With more than 99 million motorists expected to use the nation’s highways this holiday season — and only one traveling via flying sleigh — American Trucking Associations and the Share the Road highway safety program want to ensure everyone arrives at their destinations safely by being nice and not naughty on the roads this year.
“Even though reindeer do a great job of navigating the sleigh, drivers should not pretend to be Dasher or Comet when taking to the highways this month,” said professional driver John McKown (UPS Freight). “Safe driving is critical this time of year and there are many steps you can take to prepare for holiday travel. Take a minute to review our list of good highway safety habits before going over the river and through the woods.”
“Winter weather poses many unique challenges to the motoring public and professional truck drivers and we want to remind everyone that the goal should be to arrive safely. That may mean leaving a few minutes early or being extra cautious when facing difficult road conditions,” said professional driver Bill West (ABF Freight).
“Truck drivers are delivering many of the products that play important roles in holiday celebrations, such as decorations, wrapping paper and cookies, so we all must work together to share the road safely in order to have happy holidays.
The Share the Road highway safety program compiled this list of tips for drivers hitting the road this holiday season:
Buckle up: Safety belts reduce the risk of fatal injury by 45% and are a simple way to increase your safety on the road. If traveling with any small elves, make sure they too are properly secured.
Slow Down: With the extra highway congestion due to holiday travel, speeding becomes even more dangerous. Allow plenty of space between you and other vehicles and reduce your speed.
Remove ice and snow from your vehicle: Clear your windows and roof of snow to insure you have maximum visibility and avoid creating a hazard for the vehicle behind you. Don’t allow ice and snow to create additional blind spots on your vehicle.
Don’t drive impaired: The holidays are often a time for merriment, but if you’ve had too much to drink, please do not get behind the wheel. Many services are available to get you home safely.
Prepare your vehicle for long distance travel: Check your wipers and fluids. Have your radiator and cooling system serviced. Simple maintenance before you leave your home can prevent many of the problems that strand motorists on the side of the road.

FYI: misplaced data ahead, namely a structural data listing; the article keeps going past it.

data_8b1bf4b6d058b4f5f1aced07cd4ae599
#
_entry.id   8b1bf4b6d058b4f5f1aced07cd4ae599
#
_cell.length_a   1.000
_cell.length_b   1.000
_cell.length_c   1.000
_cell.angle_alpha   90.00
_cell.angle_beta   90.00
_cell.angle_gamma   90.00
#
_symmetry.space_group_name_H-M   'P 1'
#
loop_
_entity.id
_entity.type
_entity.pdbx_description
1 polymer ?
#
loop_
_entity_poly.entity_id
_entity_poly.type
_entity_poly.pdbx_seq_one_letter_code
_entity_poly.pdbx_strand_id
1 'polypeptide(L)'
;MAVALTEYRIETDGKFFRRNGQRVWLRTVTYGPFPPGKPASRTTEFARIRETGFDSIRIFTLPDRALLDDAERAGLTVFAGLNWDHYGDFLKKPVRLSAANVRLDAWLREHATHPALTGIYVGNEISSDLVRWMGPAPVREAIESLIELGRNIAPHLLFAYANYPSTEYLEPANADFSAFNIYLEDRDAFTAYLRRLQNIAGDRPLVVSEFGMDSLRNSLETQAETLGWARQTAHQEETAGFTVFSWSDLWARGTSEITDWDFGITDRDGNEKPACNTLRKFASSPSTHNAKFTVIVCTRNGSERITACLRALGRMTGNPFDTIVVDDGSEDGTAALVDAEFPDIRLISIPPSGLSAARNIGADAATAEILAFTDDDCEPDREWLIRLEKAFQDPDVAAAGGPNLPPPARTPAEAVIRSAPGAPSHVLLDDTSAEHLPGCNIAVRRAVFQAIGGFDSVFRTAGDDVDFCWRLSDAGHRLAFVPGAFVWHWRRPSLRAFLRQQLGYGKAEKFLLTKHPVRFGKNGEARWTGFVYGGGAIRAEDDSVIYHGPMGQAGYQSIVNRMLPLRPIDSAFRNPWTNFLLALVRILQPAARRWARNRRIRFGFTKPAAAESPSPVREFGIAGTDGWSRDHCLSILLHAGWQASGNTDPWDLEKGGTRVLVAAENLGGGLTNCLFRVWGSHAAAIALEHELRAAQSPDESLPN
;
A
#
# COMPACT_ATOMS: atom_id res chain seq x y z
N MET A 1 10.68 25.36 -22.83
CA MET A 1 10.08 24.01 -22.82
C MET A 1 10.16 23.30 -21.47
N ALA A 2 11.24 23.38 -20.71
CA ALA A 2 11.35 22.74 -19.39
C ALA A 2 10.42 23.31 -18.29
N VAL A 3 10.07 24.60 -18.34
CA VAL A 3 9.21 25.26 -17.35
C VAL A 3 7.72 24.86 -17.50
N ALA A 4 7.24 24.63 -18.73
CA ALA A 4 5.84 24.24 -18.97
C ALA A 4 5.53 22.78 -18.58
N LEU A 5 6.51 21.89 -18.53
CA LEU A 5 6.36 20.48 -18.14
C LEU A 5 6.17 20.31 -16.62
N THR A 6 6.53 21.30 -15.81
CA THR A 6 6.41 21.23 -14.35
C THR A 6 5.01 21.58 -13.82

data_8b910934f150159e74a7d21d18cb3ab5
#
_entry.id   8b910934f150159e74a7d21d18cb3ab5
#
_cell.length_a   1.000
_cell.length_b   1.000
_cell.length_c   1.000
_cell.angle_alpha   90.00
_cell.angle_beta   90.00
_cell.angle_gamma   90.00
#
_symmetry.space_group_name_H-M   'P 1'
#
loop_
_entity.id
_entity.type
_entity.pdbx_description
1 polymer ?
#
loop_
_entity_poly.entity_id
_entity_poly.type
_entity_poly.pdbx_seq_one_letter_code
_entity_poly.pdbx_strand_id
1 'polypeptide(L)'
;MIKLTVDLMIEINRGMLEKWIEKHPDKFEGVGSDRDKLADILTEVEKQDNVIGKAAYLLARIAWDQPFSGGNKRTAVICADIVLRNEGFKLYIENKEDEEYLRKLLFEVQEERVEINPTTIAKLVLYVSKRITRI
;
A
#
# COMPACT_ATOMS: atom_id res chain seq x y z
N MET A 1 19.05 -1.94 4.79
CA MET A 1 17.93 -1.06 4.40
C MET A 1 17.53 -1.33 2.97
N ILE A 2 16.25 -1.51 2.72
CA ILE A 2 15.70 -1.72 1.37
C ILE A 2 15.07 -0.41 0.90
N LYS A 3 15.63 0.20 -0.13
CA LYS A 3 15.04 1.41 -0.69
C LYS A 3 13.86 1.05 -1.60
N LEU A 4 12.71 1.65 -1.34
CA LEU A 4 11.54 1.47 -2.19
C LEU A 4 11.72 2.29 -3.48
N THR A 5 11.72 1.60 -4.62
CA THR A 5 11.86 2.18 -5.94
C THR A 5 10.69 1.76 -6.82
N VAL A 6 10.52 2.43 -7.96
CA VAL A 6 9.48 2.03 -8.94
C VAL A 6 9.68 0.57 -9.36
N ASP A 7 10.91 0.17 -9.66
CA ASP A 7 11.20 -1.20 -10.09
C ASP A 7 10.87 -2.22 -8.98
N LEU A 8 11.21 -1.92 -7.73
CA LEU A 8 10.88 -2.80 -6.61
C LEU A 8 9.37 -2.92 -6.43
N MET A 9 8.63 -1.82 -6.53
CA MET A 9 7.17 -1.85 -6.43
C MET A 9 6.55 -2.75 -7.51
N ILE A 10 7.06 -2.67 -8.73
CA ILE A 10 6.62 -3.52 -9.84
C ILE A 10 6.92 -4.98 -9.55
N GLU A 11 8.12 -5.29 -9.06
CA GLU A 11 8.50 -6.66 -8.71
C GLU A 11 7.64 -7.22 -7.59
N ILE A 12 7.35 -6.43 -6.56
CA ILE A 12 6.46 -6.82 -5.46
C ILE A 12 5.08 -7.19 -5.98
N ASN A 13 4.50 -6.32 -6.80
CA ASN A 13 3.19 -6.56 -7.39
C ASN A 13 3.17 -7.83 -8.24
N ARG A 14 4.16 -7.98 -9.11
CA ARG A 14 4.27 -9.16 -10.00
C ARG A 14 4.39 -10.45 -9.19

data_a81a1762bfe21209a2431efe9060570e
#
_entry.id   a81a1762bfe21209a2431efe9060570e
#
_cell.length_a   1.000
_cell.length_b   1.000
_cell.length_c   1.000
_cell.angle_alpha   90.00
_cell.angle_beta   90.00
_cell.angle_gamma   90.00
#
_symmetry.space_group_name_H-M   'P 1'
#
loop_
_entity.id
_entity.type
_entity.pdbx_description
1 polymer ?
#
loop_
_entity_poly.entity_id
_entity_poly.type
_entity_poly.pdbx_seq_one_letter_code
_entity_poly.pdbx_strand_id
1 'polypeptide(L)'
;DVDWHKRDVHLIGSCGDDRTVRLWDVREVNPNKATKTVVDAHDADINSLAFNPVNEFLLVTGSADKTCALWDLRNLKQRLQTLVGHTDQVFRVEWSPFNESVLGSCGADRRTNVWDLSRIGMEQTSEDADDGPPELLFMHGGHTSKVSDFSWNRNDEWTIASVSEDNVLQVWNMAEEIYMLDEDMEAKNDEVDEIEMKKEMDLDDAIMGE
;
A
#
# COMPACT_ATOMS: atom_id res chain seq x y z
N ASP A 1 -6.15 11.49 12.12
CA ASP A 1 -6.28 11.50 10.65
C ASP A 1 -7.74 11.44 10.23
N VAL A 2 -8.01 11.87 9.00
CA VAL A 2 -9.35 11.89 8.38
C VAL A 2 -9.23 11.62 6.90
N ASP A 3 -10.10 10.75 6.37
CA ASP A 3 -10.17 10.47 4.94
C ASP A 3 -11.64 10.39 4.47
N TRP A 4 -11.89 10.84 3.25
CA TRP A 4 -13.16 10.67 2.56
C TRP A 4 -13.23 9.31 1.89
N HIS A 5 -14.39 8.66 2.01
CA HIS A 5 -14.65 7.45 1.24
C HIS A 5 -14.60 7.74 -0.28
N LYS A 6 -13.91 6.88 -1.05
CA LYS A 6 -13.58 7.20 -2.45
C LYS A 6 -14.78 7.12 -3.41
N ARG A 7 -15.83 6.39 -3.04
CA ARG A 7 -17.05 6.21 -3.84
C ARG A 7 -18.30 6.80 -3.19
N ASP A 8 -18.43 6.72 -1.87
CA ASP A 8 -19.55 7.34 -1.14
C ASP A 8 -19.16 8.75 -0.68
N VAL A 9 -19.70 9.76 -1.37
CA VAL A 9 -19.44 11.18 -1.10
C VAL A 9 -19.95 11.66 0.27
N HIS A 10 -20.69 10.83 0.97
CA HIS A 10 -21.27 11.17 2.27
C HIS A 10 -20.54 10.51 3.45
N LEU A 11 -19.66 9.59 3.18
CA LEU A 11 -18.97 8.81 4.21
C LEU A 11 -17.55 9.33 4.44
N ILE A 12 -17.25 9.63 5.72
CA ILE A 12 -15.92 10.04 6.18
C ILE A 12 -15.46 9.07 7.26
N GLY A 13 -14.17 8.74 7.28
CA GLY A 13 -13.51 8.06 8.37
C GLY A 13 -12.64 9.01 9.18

Be aware of the vehicle in front of you: Leave extra room between you and the vehicle in front so you can avoid snow and ice blowing onto your windshield or maneuver around patches of ice.
Do not cut in front of large trucks: Remember that trucks are heavier and take longer to make a complete stop, so avoid cutting quickly in front of them.
Be aware of truck blind spots: When sharing the road with large trucks, be aware of their blind spots. If you can’t see the truck driver in his or her mirrors, then the truck driver can’t see you.
Keep your eyes on the road: Distracted driving is a major cause of traffic accidents. Even just two seconds of distraction time doubles the chances of an accident. Use your cell phone when stopped and never text while driving. We will only judge you for using emojis if you are using them while driving.
Plan ahead: Before you get on a highway, know your exit by name and number, and watch the signs as you near the off-ramp. Drivers making unexpected lane changes to exit often cause accidents.
Check your emergency kit: Contents should include: battery powered radio, flashlight, blanket, jumper cables, fire extinguisher, first aid kit, bottled water, non-perishable foods , maps, tire repair kit and flares. Cookies are good, too.
Be aware of changes in weather: Weather conditions across the U.S. will be changing – especially during early mornings and evenings. Watch for ice, snow and other weather related obstacles and be aware of any temperature changes.
Leave early and avoid risks: Leave early so you won’t be anxious about arriving late and to accommodate delays. Road conditions may change due to inclement weather or traffic congestion.
Avoid extreme weather conditions: Ice, hail and snow make roads difficult to travel. Try to avoid driving through extreme weather conditions, and travel during daylight.
“Trucks move many of the things that make our holidays possible, but not everything,” ATA President and CEO Bill Graves said in a video message. “Trucks do not move the family and friends we celebrate with, so on behalf of the millions of professional truck drivers on the road, I urge you to be safe on the highways this holiday season.”